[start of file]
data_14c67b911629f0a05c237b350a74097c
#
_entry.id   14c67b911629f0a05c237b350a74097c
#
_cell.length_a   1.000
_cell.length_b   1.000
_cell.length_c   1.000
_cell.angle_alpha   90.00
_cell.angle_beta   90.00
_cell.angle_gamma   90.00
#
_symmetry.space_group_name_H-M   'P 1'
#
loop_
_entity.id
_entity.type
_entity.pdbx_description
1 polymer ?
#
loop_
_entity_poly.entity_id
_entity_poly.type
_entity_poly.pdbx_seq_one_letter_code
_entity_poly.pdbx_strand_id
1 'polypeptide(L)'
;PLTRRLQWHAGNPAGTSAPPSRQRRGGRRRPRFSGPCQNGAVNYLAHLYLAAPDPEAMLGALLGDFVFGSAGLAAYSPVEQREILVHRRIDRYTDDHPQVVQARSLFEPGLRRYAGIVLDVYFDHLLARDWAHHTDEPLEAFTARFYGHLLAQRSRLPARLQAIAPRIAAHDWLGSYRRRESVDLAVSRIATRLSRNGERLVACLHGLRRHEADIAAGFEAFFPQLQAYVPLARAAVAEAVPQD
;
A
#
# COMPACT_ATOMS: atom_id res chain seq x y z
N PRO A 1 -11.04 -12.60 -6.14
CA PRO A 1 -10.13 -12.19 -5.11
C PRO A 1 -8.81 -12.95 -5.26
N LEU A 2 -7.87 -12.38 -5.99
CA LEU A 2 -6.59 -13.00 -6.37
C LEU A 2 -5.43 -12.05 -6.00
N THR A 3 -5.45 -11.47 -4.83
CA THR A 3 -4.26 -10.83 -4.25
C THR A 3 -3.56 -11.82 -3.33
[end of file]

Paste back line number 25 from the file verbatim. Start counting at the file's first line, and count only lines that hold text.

1 'polypeptide(L)'